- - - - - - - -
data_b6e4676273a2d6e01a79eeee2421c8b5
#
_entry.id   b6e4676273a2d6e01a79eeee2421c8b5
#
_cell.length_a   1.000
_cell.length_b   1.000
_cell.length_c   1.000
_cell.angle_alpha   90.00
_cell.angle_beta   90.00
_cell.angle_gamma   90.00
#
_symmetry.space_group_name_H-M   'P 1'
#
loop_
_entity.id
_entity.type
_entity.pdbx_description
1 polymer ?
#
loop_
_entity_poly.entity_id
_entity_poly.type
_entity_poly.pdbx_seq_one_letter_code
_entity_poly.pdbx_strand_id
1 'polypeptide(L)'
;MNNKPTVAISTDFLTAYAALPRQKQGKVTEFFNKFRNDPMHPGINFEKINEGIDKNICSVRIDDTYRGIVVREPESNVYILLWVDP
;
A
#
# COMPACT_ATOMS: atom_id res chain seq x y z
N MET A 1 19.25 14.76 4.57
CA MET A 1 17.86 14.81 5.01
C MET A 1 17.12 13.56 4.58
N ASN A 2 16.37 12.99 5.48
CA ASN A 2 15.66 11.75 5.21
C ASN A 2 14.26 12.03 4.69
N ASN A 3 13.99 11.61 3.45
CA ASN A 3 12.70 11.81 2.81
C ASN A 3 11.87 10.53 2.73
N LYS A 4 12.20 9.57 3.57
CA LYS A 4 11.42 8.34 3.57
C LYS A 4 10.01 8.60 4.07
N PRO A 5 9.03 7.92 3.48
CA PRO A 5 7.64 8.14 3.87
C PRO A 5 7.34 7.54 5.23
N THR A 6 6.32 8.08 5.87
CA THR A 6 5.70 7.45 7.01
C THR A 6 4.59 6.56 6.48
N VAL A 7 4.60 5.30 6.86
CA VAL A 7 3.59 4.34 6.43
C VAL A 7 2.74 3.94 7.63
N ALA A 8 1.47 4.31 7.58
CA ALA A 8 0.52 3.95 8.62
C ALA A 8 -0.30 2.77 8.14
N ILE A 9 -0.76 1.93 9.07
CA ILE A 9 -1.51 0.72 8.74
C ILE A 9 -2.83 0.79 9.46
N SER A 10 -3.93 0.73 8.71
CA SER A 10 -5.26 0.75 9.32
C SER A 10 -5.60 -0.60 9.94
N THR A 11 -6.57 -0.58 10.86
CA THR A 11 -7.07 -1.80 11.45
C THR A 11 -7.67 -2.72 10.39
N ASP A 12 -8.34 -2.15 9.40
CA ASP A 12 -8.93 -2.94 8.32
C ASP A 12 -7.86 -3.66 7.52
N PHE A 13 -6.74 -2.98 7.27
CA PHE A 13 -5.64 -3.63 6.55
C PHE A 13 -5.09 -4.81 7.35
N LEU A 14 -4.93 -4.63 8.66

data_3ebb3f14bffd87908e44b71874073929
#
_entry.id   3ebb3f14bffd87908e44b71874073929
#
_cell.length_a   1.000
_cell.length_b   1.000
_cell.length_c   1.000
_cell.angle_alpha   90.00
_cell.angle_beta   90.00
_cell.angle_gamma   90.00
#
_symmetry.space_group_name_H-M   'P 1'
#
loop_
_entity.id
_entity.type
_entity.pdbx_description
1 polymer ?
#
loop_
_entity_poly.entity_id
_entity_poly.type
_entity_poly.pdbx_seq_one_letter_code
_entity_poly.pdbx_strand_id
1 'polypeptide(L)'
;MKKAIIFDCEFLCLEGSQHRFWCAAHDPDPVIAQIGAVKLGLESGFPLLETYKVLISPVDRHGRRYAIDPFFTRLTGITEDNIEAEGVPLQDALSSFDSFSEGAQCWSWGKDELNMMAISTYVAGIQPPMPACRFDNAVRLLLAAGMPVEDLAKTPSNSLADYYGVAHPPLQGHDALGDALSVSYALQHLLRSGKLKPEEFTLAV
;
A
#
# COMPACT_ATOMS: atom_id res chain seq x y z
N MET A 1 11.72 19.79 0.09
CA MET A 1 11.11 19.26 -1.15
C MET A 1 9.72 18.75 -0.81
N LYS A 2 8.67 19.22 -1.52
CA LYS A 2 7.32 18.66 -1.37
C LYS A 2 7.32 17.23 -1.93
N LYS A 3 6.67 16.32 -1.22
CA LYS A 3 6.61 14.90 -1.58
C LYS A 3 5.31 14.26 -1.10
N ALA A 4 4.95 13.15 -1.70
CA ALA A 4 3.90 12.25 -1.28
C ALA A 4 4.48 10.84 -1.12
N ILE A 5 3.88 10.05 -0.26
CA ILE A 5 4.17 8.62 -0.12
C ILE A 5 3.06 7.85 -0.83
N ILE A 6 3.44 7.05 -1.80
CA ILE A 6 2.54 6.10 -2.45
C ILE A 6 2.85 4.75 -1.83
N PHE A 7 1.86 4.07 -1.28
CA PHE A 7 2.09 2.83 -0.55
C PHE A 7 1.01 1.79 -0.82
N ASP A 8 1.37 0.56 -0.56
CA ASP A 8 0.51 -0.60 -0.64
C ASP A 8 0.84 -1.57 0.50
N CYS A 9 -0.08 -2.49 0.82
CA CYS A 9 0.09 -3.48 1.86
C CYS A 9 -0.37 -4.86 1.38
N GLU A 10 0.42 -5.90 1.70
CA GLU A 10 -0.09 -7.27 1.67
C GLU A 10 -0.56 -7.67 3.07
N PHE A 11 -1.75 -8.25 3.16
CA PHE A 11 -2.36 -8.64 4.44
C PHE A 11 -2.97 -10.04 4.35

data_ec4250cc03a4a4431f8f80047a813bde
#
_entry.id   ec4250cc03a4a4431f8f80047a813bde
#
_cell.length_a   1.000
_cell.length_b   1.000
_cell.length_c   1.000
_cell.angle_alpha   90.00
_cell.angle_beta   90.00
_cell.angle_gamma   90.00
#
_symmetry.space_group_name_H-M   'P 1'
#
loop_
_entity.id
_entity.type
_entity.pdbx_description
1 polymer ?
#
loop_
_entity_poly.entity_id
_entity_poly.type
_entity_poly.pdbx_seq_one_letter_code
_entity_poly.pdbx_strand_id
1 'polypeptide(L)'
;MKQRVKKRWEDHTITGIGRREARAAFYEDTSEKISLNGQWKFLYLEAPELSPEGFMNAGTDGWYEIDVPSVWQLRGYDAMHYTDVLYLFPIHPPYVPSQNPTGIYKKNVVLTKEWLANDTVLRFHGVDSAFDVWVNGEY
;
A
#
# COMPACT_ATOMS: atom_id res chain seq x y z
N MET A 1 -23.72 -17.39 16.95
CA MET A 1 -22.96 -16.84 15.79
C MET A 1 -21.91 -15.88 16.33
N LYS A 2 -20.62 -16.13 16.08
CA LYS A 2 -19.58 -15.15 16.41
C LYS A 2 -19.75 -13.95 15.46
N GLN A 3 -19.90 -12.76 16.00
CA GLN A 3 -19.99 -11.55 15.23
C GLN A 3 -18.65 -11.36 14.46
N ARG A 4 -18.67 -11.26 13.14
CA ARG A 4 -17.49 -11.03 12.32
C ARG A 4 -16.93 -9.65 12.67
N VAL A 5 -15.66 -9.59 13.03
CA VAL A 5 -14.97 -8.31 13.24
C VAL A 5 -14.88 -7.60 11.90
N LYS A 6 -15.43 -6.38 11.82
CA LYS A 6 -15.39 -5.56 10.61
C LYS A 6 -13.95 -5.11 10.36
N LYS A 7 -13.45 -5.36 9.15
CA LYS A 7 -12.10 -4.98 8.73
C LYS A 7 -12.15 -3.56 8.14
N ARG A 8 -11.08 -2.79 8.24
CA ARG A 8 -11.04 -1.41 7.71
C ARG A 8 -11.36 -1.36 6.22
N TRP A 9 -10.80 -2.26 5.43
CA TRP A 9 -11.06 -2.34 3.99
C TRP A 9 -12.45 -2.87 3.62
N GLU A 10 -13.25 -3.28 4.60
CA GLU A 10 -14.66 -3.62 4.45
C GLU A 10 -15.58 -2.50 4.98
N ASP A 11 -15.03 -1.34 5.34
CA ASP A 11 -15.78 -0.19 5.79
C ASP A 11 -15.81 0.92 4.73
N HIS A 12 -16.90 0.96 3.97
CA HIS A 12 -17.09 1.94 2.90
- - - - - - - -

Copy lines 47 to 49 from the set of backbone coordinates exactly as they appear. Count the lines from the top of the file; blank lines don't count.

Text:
CA THR A 6 5.70 7.45 7.01
C THR A 6 4.59 6.56 6.48
N VAL A 7 4.60 5.30 6.86